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Fitch Affirms UniCredit at 'BBB+' Negative Outlook
December 22, 2016 / 5:34 PM / 10 months ago

Fitch Affirms UniCredit at 'BBB+' Negative Outlook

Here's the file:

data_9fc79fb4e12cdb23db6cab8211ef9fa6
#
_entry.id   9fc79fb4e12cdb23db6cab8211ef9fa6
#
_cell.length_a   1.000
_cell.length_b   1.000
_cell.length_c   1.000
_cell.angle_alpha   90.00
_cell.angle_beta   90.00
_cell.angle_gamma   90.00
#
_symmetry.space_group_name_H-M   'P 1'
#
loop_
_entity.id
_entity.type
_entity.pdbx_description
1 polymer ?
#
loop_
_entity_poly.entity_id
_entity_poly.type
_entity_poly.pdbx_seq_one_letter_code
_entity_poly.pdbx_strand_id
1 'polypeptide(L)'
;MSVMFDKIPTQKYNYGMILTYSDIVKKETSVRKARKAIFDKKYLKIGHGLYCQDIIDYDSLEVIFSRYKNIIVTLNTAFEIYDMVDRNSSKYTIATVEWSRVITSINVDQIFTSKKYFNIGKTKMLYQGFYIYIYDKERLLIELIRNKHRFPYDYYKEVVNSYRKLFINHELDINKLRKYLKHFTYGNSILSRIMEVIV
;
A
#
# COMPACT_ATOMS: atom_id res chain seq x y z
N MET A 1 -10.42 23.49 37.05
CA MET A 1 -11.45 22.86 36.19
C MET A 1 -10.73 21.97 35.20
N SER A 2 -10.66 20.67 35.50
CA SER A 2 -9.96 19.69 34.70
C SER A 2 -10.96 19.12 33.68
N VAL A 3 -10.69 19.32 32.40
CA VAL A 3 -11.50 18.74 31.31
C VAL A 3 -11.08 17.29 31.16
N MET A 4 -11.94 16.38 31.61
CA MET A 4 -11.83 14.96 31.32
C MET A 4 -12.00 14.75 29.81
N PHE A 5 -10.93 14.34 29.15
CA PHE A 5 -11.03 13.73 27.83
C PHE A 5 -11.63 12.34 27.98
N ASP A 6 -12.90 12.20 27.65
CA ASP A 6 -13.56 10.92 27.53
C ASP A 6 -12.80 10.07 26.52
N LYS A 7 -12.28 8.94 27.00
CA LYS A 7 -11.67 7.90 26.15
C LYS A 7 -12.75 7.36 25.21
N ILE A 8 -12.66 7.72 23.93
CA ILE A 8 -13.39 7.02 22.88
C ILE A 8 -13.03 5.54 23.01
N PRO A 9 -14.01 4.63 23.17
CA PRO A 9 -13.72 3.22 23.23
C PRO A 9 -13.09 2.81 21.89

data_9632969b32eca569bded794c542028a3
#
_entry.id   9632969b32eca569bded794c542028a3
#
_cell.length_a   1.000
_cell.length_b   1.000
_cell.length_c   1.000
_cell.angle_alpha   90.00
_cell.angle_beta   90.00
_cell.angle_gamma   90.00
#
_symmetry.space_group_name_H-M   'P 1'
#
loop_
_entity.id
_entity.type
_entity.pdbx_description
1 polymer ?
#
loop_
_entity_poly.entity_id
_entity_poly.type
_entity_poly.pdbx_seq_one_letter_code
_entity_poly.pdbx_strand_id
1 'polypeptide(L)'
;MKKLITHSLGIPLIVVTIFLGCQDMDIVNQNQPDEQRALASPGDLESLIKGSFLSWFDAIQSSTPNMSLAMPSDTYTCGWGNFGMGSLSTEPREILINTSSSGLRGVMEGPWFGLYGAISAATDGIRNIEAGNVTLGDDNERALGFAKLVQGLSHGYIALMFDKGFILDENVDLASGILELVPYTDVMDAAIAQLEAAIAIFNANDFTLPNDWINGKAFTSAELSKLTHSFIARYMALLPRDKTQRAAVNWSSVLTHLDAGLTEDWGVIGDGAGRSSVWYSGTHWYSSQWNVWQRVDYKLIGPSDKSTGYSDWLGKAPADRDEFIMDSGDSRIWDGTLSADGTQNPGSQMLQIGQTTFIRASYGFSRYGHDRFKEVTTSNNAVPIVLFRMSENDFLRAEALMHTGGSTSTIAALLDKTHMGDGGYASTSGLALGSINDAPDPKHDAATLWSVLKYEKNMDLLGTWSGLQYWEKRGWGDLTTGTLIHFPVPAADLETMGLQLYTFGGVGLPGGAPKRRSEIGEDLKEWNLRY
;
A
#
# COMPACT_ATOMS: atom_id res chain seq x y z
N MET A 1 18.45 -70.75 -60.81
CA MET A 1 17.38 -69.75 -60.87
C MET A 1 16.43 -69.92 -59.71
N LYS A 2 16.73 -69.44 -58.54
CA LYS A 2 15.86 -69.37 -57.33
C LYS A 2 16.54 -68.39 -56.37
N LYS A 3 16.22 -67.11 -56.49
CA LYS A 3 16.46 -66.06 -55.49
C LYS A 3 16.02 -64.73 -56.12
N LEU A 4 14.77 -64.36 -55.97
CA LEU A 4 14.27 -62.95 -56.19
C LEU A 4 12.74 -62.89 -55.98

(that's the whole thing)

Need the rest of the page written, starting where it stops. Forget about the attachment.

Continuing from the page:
(The following statement was released by the rating agency) MILAN/LONDON, December 22 (Fitch) Fitch Ratings has affirmed Unicredit S.p.A.'s Long-Term Issuer Default Rating (IDR) at 'BBB+' and its Viability Rating (VR) at 'bbb+'. The Outlook on the Long-Term IDR is Negative. A full list of rating actions is at the end of this rating action commentary. The affirmation follows the bank's restructuring announcement last week. In Fitch's opinion, the planned recapitalisation, sale of non-performing loans (NPLs) and cost-cutting measures, if achieved, are all positive for creditors. The Negative Outlook mirrors that on Italy's sovereign rating ('BBB+'/Negative) and reflects Fitch's view that a downgrade of Italy would probably lead to a downgrade of UniCredit's ratings. The Negative Outlook also reflects Fitch's view that a further deterioration in Italy's economic environment would make reaching the bank's targets under its strategic plan more difficult. Fitch's assumption is that the bank will successfully raise capital, reduce NPLs and work towards reaching its targets. If these are not achieved in line with the plan, the ratings will be downgraded, probably by several notches. KEY RATING DRIVERS VR, IDRs AND SENIOR DEBT UniCredit's Long-Term IDR is driven by its Viability Rating (VR). The ratings reflect the benefits from the planned EUR13bn capital increase and reduction in legacy NPL stock, but also remaining problems with asset quality and earnings for the parent bank after the restructuring. The ratings also reflect the group's broad and diversified international franchise, measures being taken on costs, and a good, diversified funding and liquidity profile. Geographical diversification, particularly in more stable and highly rated economies such as Germany and Austria has proved key to supporting the group's overall risk profile. However, Fitch considers that the parent bank's risk profile remains highly correlated with that of the Italian sovereign and with the domestic operating environment. We expect Italy's GDP to grow by 0.8% in 2016 and 0.9% in 2017, having declined in the five years to 2016 at an average annual rate of 0.6%. The restructuring will include notable progress in addressing UniCredit's legacy NPL stock. The group had approximately EUR75bn impaired exposures at end-9M16, largely generated by its Italian corporate business during the country's protracted recession. Management has identified a EUR56.4bn non-core asset portfolio to reduce through portfolio and single-name disposals and write-offs but also through improved cure and recovery strategies. The bank announced a EUR17.7bn gross doubtful loan securitisation transaction, the sale of slightly over 50% of which has already been agreed with the remaining amount to be disposed of by end-2019, whilst an additional EUR19bn of impaired exposures will be worked out more traditionally. These initiatives should lead to a reduced gross consolidated impaired exposure of approximately EUR44bn by end-2019, equivalent to a gross impaired loan ratio of 8.4% (as indicated by the bank). UniCredit projects the loan impairment coverage ratio of remaining stock will improve to above 54% by end-2019. The EUR13bn capital injection and sales of stakes in Fineco, Pekao and Pioneer will substantially boost UniCredit's capital ratios, even after raising impairment coverage levels and booking restructuring costs. Management projects a consolidated pro forma end-2017 phased-in CET1 ratio of 12%. It will repatriate EUR3bn from its German subsidiary to the parent bank in the 2017 accounts, which demonstrates that capital and funding are gradually becoming more fungible across the group, but the German and Austrian subsidiaries will retain high amounts of group capital. UniCredit's modest operating earnings should improve following the cost restructuring measures (projected annual cost savings of EUR1.7bn from 2019), and management is targeting an underlying return on tangible equity of 9% on the basis of still slow EU economic growth and lower-for-longer interest rates. Funding is stable and well diversified and benefits from the group's direct presence in and market access to various countries. The group's liquidity profile is commensurate with the ratings. The rating of the senior debt issued by UniCredit's funding vehicles, UniCredit Bank (Ireland) plc, and UniCredit International Bank Luxembourg SA is equalised with that of the parent since it is unconditionally and irrevocably guaranteed by UniCredit. SUPPORT RATING (SR) AND SUPPORT RATING FLOOR (SRF) The SR and SRF reflect Fitch's view that senior creditors cannot rely on receiving full extraordinary support from the sovereign in the event that a bank becomes non-viable. The EU's Bank Recovery and Resolution Directive (BRRD) and the Single Resolution Mechanism (SRM) for eurozone banks provide a framework for resolving banks that require senior creditors participating in losses, if necessary, instead of or ahead of a bank receiving sovereign support. SUBORDINATED DEBT AND OTHER HYBRID SECURITIES Subordinated debt and other hybrid capital issued by the bank are all notched down from its VR in accordance with Fitch's assessment of each instrument's respective non-performance and relative loss severity risk profiles. Tier 2 subordinated debt is rated one notch below the VR for loss severity to reflect below-average recovery prospects. No notching is applied for incremental non-performance risk because writedown of the notes will only occur once the point of non-viability is reached and there is no coupon flexibility prior to non-viability. Legacy Upper Tier 2 debt reflects its higher loss severity given its subordination to senior unsecured and subordinated Tier 2 obligations (two notches) and incremental non-performance risk (one notch) for its cumulative coupon deferral subject to constrains. Legacy Tier 1 notes are notched four times from the VR, two notches for loss severity for deep subordination and another two for non-performance risk as coupon deferral is constrained by look-back clauses. AT1 notes are currently rated five notches below the VR, two notches for loss severity relative to senior unsecured creditors and three notches for incremental non-performance risk, the latter notching reflecting the instruments' fully discretionary interest payment. RATING SENSITIVITIES VR, IDRs AND SENIOR DEBT UniCredit's VR, IDRs and debt ratings reflect Fitch's assumption that the EUR13bn capital raising, which according to the bank is fully pre-underwritten, will be achieved in 1Q16. The bank's ratings would be downgraded, probably by several notches, if the capital increase does not go through or if the bank fails to demonstrate notable progress in selling down and reducing the remaining stock of impaired exposures, which include around EUR19bn of impaired loans and the portion of the securitised NPLs that the bank has not yet sold to third- party investors. The ratings could also be downgraded if there is material slippage in Unicredit's cost reduction plan. Unicredit's ratings are also sensitive to the operating environment in Italy, particularly as this affects asset quality and earnings. A notable economic improvement could be beneficial for the ratings, while a deterioration could be negative. Because capital and funding are progressively becoming more fungible across the group, and the German subsidiary UniCredit Bank AG, is large in relation to the group, highly integrated into the parent and supervised by the same regulator, the ECB, it is possible that Fitch will at some point assign common VRs to UniCredit S.p.A. and its German banking subsidiary to reflect the then close integration between the two entities. After the transfer of CEE subsidiaries to the parent, UniCredit's Bank Austria AG's relative size fell and its business model has become domestically focused. If and when we conclude that capital has become essentially fungible within the group, we would equalise the Austrian subsidiary's ratings with those of its Italian parent because Bank Austria is highly integrated into the parent and supervised by the same regulator. The ratings of the senior debt issued by UniCredit's funding vehicles, UniCredit Bank (Ireland) plc, and UniCredit International Bank Luxembourg SA, are sensitive to the same considerations as the senior unsecured debt issued by the parent. SUBORDINATED DEBT AND OTHER HYBRID SECURITIES The subordinated debt and hybrid securities' ratings are primarily sensitive to changes in the VR, from which they are notched. The ratings are also sensitive to a change in the notes' notching, which could arise if Fitch changes its assessment of their non-performance relative to the risk captured in the VR or their expected loss severity. For AT1 issues, the capital raising and business plan should provide UniCredit with an ample buffer above its regulatory maximum distributable amount (MDA) threshold. However, if the capital raising fails, the bank would breach its MDA requirement and not be permitted to pay AT1 coupons, which Fitch would consider as non-performance and downgrade the debt ratings accordingly, probably to 'CCC' or below, depending on our recovery estimates. SR AND SRF An upgrade of the SR and upward revision of the SRF would be contingent on a positive change in the sovereign's propensity to support UniCredit. While not impossible, this is highly unlikely, in Fitch's view. The rating actions are as follows: UniCredit S.p.A. Long-term IDR: affirmed at 'BBB+' Outlook Negative Short-term IDR: affirmed at 'F2' VR: affirmed at 'bbb+' SR: affirmed at '5' SRF: affirmed at 'No Floor' Senior unsecured debt: affirmed at 'BBB+' Tier 2 notes: affirmed at 'BBB' Legacy Upper Tier 2 notes: affirmed at 'BB+' Preferred stock: affirmed at 'BB' AT 1 Notes: affirmed at 'BB-' UniCredit Bank (Ireland) p.l.c. (no issuer ratings assigned): Senior unsecured notes: affirmed at 'BBB+' UniCredit International Bank (Luxembourg) S.A. (no issuer ratings assigned): Senior unsecured notes: affirmed at 'BBB+' Contact: Primary Analyst Francesca Vasciminno Senior Director +39 02 87 90 87 225 Fitch Italia S.p.A. Via Privata Maria Teresa, 8 20123 Milan Secondary Analyst Fabio Ianno Director +44 20 3530 1232 Committee Chairperson Christian Scarafia Senior Director +44 20 3530 1012 Media Relations: Elaine Bailey, London, Tel: +44 203 530 1153, Email: elaine.bailey@fitchratings.com. Additional information is available on www.fitchratings.com. For regulatory purposes in various jurisdictions, the supervisory analyst named above is deemed to be the primary analyst for this issuer; the principal analyst is deemed to be the secondary. 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